Breakfast proves beneficial to students

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Breakfast proves beneficial to students

Senior Reese  Lovell eats breakfast before school.

Senior Reese Lovell eats breakfast before school.

Jacob Maska

Senior Reese Lovell eats breakfast before school.

Jacob Maska

Jacob Maska

Senior Reese Lovell eats breakfast before school.

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You wake up and hear your alarm go off. Do you sleep 10 extra minutes, or get up and eat breakfast?

Unfortunately, a lot of students decide to skip breakfast. Breakfast is very important, and provides individuals with energy to help get them through the day.

Nutrition teacher Michelle Thacker thinks it is important that students eat a well-balanced breakfast before school each morning.

“Breakfast provides the nutrients and energy you need to start the day,” Thacker said. “There are six essentials nutrients we must have–vitamins, minerals, carbohydrates, protein, fat and water. Not to mention a certain number of calories to help maintain weight. Having a meal in the morning is an important way to ensure this.”

School nurse Jessica Roe agrees it is important for students to eat breakfast.

“Breakfast is very beneficial and helps get your day started,” Roe said. “Skipping breakfast is never a good idea because you never know when you are going to eat lunch.”

Certain students like freshman Hope Schumacher always eat breakfast before school, and notice a difference in their academic performance.

“I eat breakfast before school, because I get moody otherwise,” Schumacher said. “I definitely feel like it affects my performance in school.”

Conversely, some students never eat breakfast and don’t notice a difference in their performance.

“I don’t eat breakfast, because it upsets my stomach,” sophomore Hannah Schumacher said. “It does not affect my performance in school.”

According to a study published in the journal, “Archives of Pediatrics and Adolescent Medicine,” students who increased their participation in school breakfast programs had significantly higher math scores than students who skipped or rarely ate breakfast. As an added benefit, the group of students who increased breakfast participation also had decreased rates of tardiness and absences.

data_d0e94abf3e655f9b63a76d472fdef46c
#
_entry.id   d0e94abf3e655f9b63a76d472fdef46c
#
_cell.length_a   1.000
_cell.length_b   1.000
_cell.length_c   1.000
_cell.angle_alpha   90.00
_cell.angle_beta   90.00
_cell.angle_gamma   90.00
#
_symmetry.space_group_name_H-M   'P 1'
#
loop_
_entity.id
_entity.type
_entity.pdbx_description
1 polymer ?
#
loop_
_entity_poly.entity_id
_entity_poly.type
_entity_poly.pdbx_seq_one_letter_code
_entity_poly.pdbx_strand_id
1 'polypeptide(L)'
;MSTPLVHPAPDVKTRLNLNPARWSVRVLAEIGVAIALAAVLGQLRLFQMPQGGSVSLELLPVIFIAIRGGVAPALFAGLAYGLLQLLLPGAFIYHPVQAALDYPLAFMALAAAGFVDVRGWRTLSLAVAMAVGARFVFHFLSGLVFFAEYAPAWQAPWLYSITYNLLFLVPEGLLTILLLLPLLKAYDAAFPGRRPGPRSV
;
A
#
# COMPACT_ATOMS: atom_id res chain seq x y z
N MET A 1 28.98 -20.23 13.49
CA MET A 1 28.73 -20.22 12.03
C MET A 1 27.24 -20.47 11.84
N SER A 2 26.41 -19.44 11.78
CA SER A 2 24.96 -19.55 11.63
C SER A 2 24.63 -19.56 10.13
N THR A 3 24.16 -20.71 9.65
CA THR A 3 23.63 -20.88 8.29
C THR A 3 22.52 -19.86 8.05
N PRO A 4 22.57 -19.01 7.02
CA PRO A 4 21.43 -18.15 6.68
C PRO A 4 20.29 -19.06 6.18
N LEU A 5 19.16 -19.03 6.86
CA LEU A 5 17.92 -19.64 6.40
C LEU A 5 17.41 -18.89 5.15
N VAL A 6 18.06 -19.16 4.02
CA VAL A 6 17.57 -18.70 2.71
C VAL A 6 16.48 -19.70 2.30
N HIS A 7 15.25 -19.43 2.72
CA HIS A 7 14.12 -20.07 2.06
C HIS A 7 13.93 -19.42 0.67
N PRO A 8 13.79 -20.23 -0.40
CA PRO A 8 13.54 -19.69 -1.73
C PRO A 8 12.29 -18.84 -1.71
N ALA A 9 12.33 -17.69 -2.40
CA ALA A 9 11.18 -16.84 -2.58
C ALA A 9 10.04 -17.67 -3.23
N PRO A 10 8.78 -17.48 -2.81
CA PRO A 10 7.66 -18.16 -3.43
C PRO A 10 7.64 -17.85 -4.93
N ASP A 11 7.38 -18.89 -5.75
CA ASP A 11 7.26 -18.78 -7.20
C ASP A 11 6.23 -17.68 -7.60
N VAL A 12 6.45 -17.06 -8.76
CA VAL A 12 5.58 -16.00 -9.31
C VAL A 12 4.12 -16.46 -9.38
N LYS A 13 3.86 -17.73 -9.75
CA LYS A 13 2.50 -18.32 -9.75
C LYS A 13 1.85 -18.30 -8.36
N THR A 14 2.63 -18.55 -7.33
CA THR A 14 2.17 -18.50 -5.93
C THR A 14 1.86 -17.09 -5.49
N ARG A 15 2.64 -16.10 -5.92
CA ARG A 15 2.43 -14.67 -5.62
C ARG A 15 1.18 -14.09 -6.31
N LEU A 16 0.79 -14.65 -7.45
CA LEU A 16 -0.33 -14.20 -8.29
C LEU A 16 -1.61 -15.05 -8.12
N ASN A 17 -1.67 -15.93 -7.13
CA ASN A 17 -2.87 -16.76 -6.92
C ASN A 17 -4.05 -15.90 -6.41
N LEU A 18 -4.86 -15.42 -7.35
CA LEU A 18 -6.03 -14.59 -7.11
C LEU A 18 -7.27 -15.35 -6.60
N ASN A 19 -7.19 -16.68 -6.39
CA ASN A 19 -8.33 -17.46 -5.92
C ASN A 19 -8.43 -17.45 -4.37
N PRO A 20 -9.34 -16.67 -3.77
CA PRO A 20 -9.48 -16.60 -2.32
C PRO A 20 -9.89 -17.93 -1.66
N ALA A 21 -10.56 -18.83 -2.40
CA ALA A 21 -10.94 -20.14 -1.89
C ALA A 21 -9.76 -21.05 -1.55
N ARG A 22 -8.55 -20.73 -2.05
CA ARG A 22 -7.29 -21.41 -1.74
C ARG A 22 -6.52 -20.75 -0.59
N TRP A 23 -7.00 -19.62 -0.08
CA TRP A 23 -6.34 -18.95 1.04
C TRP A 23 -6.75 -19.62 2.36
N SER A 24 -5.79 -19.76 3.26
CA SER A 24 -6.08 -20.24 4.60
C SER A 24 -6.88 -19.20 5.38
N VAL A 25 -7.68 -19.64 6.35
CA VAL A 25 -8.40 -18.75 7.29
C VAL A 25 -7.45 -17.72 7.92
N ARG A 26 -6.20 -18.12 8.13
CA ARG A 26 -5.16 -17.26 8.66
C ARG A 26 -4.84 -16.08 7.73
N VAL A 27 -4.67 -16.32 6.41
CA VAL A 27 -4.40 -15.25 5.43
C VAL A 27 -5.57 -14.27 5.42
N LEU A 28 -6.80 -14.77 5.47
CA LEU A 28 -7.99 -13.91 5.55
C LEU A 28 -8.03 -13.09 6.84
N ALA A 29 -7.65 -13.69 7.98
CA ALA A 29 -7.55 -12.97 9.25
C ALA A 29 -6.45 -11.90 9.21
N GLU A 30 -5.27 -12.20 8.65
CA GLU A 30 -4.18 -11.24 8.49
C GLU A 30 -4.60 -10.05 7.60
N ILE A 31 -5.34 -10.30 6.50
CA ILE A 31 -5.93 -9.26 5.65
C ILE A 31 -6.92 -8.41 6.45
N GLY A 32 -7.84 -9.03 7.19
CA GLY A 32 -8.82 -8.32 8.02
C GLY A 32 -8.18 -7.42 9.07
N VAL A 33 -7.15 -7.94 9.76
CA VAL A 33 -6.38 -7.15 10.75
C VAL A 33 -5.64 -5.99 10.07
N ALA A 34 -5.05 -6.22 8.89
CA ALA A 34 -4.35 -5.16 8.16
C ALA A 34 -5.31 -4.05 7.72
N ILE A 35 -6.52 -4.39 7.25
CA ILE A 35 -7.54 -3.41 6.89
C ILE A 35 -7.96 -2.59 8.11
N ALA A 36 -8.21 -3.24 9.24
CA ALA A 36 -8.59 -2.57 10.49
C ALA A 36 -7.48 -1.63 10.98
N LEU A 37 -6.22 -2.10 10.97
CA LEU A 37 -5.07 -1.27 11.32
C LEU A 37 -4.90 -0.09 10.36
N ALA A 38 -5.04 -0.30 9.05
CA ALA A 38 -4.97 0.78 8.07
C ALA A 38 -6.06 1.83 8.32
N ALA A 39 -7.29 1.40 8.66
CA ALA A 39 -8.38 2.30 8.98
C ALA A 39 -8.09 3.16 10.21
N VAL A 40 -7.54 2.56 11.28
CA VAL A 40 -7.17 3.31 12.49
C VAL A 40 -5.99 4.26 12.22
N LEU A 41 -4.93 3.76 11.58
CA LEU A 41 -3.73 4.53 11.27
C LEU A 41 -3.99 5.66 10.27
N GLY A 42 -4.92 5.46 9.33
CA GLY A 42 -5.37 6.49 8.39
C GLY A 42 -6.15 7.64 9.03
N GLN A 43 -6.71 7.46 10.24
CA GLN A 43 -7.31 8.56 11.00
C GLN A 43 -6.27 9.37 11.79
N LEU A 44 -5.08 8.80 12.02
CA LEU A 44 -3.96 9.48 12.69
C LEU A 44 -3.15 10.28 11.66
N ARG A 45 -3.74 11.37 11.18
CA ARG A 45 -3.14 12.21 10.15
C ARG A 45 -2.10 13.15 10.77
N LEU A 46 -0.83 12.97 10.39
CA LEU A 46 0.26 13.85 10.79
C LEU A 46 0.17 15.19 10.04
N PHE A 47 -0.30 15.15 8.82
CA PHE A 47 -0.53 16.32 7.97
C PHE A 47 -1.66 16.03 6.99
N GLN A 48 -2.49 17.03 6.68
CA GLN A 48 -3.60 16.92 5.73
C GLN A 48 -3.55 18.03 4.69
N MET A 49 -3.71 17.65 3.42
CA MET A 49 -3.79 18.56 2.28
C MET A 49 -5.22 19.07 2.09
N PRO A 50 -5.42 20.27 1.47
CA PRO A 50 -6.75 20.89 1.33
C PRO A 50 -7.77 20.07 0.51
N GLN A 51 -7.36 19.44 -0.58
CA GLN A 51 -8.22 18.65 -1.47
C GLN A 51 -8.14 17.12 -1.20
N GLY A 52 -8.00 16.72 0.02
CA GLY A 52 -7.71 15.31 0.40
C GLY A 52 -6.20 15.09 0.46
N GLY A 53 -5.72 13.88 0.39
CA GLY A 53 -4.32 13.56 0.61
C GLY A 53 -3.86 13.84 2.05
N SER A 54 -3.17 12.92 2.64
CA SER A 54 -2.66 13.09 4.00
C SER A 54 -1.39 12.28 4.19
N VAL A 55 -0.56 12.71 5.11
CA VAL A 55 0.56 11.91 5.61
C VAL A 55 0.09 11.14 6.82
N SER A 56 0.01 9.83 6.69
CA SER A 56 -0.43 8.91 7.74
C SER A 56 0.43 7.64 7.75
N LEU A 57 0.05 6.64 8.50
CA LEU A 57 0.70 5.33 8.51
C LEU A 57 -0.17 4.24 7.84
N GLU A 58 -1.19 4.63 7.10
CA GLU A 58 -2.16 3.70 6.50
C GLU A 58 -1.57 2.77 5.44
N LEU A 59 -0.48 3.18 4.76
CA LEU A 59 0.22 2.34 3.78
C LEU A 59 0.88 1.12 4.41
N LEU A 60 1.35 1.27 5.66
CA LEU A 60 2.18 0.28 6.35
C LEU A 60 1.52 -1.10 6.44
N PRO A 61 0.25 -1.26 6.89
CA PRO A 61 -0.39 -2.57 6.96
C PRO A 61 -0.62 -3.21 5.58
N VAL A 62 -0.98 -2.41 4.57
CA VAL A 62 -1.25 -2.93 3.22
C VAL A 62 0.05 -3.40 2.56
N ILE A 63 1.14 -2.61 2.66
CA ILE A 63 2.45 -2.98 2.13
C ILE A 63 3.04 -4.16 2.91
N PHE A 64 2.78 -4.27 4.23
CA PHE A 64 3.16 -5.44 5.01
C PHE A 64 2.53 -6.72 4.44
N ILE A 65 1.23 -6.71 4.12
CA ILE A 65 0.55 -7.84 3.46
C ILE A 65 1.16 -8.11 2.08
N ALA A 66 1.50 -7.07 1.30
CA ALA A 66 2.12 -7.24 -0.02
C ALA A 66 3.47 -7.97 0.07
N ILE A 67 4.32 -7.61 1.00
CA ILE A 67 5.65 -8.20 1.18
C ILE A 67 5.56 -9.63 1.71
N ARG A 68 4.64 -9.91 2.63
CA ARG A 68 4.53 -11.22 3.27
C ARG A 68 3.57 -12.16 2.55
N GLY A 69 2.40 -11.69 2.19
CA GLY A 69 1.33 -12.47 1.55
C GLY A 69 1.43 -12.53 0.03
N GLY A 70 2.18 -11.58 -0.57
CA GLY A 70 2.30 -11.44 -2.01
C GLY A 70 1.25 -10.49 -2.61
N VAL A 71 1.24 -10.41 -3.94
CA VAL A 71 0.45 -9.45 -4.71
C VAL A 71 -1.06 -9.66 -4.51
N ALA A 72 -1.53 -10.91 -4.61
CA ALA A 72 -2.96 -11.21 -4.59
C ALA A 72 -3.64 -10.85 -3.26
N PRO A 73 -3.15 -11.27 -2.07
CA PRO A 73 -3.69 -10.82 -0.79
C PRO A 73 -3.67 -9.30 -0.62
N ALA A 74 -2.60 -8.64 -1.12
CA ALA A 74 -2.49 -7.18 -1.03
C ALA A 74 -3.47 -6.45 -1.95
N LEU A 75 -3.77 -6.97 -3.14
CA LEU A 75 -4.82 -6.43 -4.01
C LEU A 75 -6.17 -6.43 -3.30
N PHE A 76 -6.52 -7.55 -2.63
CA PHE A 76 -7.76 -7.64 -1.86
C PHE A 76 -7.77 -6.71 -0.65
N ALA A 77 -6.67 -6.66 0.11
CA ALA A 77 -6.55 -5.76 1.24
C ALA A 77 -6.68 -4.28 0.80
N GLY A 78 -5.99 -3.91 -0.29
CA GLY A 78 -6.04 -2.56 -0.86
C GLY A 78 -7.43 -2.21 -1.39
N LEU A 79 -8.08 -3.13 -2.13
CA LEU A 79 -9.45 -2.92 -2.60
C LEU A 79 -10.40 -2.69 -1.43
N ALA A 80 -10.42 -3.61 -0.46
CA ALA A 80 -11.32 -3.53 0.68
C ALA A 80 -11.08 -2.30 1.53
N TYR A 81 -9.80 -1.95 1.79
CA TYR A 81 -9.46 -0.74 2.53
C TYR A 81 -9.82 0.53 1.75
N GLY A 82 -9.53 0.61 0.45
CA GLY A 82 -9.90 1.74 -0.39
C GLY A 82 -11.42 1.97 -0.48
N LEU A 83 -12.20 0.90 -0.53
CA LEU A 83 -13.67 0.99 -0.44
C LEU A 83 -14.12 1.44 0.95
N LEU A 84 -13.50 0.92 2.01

Thacker also notices a difference in students when they eat breakfast before school.

“There is no question students perform better when they eat breakfast,” Thacker said. “If hunger and satisfying the appetite is what is on the mind, learning takes a back seat. Not being hungry is a level of comfort, and being uncomfortable in this capacity is not conductive to learning activity.”

Not all breakfast food is healthy, though. Certain cereals, Pop Tarts, doughnuts and more, have a lot of sugar and empty calories. Some examples of healthy breakfasts include fresh fruits or granola bars. Both are examples of things that are easy to grab on the go, and relatively inexpensive.

“I stress the importance of eating something for breakfast,” Thacker said. “Make good choices and avoid things like candy and pop in the mornings. Those just add empty calories and no, or little nutritional value. Consider non-traditional breakfast foods if that will entice a person to eat in the morning. Things like sandwiches with whole grain bread and even leftovers from the day before are great, as long as they hold some nutritional value. Bottom line-eat a variety of foods at regular intervals throughout the day. Do not skip breakfast.”

21abrull@usd489.com

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